• freight, stock and material handlers
  • health technologists and technicians
  • concrete and terrazzo finishers
  • roofers
  • helpers, mechanics and repairers
  • receptionists
  • mechanical engineering technicians
  • kitchen workers, food preparation occupations
  • laborers
  • supervisors and proprietors, sales occupations
  • information clerks
  • general office clerks
  • machine operators
  • sales representatives, manufacturing and wholesale
  • construction trades, general
High School Completion, No Experience Required

  • sales workers
  • helpers, mechanics and repairers
  • laborers
No Experience or Education Required

  • sales workers
  • kitchen workers, food preparation occupations
  • cashiers
  • cooks
  • janitors and cleaners
  • waiters and waitresses
  • freight, stock and material handlers
  • maids and housemen
  • supervisors, food preparation and service occupations
  • production helpers

PART-TIME POSITIONS WITH 100 OR MORE OPENINGS
(Jobs in bold showed at least 100 openings identified by employers as difficult to fill)
Certification, License, AA Degree, or Experience Required

  • registered nurses
  • nursing aides, orderlies and attendants
  • radiologic technicians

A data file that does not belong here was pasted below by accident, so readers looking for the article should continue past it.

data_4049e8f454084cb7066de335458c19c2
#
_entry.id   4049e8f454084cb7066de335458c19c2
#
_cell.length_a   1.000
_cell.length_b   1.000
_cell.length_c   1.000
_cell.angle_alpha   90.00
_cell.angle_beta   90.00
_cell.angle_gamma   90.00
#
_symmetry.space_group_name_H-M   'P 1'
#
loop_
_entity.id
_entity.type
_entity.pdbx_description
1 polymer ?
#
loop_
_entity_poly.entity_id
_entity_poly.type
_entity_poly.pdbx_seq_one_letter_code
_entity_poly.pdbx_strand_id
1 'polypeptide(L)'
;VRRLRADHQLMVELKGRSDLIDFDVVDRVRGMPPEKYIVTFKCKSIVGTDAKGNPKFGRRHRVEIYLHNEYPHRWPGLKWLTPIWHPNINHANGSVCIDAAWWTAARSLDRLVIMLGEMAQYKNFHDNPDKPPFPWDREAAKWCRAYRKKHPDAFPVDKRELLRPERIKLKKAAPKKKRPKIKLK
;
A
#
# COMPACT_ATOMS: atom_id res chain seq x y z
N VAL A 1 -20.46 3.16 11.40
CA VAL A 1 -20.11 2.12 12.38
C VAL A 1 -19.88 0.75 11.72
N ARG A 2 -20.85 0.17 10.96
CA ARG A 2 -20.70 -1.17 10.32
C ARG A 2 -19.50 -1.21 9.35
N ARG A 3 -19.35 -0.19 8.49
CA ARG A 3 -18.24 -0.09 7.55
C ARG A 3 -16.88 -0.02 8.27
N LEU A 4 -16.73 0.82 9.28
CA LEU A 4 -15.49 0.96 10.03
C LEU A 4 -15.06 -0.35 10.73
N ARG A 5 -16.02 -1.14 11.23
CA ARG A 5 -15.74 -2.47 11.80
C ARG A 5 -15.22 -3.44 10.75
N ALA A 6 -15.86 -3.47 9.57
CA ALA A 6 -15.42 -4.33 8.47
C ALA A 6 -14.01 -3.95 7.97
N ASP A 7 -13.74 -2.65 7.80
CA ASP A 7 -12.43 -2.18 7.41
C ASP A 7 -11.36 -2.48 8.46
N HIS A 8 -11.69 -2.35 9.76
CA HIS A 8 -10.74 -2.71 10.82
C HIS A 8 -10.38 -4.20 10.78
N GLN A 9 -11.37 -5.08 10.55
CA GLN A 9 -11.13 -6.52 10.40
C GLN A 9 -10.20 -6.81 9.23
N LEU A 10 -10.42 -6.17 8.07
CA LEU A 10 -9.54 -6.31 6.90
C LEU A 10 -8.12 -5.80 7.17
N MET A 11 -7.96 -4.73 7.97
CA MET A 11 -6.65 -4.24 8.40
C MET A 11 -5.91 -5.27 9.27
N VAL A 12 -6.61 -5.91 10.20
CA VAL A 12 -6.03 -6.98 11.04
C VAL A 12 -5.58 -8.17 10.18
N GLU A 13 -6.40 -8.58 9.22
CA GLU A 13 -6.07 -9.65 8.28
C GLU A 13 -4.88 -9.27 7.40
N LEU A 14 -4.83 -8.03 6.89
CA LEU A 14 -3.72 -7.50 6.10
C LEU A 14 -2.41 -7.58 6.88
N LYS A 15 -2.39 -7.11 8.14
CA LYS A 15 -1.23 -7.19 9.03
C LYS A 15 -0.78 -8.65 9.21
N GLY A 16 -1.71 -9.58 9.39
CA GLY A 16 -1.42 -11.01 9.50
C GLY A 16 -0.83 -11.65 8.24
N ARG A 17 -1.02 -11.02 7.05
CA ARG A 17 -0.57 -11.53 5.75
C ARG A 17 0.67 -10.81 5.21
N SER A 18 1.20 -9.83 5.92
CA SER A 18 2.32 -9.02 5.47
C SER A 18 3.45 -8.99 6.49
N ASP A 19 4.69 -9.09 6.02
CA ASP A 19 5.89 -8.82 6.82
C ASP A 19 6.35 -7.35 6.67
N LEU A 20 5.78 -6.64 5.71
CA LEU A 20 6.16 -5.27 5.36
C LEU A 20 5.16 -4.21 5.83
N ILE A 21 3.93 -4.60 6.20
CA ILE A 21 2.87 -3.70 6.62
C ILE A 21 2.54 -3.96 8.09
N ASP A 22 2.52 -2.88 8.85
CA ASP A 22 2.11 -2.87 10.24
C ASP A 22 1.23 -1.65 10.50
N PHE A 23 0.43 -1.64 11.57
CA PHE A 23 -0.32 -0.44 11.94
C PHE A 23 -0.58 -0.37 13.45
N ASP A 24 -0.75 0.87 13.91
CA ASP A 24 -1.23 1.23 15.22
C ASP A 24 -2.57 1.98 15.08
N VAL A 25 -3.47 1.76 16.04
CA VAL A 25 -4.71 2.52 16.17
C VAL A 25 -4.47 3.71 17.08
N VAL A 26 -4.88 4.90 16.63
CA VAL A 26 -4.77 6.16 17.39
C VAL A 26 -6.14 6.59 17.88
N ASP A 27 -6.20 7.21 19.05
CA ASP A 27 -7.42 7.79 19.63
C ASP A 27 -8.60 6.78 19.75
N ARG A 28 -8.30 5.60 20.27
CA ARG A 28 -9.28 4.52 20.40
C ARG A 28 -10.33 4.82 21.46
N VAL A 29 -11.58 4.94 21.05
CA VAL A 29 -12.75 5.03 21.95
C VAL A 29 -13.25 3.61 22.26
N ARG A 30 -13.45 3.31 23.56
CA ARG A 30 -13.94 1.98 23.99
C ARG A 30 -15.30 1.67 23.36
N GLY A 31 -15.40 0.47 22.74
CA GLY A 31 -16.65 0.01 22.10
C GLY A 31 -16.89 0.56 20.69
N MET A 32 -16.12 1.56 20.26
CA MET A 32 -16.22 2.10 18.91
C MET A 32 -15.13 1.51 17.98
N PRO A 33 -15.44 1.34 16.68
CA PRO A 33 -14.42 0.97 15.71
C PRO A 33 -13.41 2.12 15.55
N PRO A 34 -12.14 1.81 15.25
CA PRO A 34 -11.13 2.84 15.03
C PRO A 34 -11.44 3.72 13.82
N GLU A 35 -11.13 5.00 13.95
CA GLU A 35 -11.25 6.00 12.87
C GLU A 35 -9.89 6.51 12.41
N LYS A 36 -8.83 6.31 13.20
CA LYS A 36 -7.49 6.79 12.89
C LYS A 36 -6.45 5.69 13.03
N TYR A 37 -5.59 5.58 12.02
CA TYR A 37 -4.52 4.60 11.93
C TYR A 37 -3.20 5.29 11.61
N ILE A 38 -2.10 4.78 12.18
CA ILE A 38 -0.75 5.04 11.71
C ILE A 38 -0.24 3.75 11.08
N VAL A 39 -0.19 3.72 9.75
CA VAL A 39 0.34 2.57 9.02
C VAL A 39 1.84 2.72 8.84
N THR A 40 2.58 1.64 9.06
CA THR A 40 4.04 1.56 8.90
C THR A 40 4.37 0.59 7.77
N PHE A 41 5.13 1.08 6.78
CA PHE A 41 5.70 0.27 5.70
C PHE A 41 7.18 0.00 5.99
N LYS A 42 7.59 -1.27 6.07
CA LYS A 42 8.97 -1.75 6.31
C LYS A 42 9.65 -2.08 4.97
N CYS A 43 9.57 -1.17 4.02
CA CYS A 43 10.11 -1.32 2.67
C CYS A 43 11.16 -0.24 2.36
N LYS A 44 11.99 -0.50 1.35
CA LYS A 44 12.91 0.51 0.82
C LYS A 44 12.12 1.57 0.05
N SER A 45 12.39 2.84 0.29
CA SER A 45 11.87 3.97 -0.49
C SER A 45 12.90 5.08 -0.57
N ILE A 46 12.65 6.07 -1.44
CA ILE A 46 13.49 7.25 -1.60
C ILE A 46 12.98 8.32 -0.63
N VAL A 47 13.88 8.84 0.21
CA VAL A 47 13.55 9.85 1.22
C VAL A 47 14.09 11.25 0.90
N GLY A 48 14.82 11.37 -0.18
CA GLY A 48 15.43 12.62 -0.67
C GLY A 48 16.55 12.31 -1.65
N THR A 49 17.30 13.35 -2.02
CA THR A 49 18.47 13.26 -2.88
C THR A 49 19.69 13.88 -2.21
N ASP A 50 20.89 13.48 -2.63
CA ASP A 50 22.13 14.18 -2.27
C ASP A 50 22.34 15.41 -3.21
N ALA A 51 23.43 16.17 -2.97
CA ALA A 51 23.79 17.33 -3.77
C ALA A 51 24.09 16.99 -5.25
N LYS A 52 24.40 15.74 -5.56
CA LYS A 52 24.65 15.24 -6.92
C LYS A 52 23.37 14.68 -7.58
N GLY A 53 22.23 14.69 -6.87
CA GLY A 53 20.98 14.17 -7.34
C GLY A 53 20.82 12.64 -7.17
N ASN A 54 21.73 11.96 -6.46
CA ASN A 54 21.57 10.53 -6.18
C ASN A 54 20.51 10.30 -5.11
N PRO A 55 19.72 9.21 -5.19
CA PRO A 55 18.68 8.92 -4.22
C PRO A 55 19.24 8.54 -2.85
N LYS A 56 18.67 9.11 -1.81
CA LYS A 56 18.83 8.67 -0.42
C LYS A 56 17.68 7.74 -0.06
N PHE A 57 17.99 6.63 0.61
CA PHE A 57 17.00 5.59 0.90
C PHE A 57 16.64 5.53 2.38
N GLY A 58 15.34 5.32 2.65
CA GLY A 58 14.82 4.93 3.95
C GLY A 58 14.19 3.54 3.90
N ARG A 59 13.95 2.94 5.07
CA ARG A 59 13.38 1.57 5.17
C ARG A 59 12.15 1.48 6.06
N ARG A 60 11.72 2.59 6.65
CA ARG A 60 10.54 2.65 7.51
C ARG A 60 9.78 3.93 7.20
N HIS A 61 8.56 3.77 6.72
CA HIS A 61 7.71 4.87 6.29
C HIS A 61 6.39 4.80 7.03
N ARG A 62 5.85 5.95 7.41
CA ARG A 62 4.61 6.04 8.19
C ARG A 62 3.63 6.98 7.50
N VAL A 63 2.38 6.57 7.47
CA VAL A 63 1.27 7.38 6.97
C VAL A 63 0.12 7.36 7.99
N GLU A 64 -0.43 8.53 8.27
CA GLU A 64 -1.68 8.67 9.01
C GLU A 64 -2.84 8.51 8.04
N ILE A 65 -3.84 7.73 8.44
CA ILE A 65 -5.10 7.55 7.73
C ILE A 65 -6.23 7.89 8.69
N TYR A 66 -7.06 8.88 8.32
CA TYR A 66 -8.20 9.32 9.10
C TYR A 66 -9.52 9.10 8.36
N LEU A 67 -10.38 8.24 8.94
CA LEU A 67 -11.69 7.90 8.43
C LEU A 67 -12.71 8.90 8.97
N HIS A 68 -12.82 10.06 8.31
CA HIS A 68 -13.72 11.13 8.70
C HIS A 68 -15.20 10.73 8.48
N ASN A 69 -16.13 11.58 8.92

• waiters and waitresses
  • health technologists and technicians
  • hairdressers and cosmetologists
  • secretaries
  • health aides
  • motor transportation occupations
  • sales workers
  • bartenders
  • teachers
  • child care workers
  • driver-sales workers
  • licensed practical nurses
  • bus drivers
High School Completion, No Experience Required

  • waiters and waitresses
  • sales workers
No Experience or Education Required

  • cashiers
  • sales workers
  • kitchen workers, food preparation occupations
  • janitors and cleaners
  • cooks
  • waiters'/waitresses' assistants
  • bartenders
  • food counter, fountain and related occupations
  • freight, stock and material handlers
  • general office clerks

Graph: Location
of Full-Time Openings
Graph: Location
of Part-Time Openings

Background on the Milwaukee Labor Market Project

To address the need for information on the local labor market and to improve planning for employment of Milwaukee area residents, since 1993 the City of Milwaukee, Milwaukee Area Technical College, Milwaukee Public Schools, Private Industry Council of Milwaukee County, and the University of Wisconsin-Milwaukee Employment and Training Institute have joined together in a partnership to survey business in the metropolitan area and to assess skill needs of local companies. The project is supported by the government partners and the Helen Bader Foundation.

Milwaukee is the first major city in the country to regularly study job openings in order to assess the number and type of jobs available, pay rates, job locations and the level of skill training employers need to fill full-time and part-time openings. In 1998 the U.S. Congress adopted the Milwaukee Labor Market Project's job vacancies survey design as a national model. The job vacancy survey design, sampling, methodology, weighting, survey administration, and data verification procedures are described in the eighty-page paper, Surveying Job Vacancies in Local Labor Markets: A How-To Manual, prepared for the U.S. Department of Labor.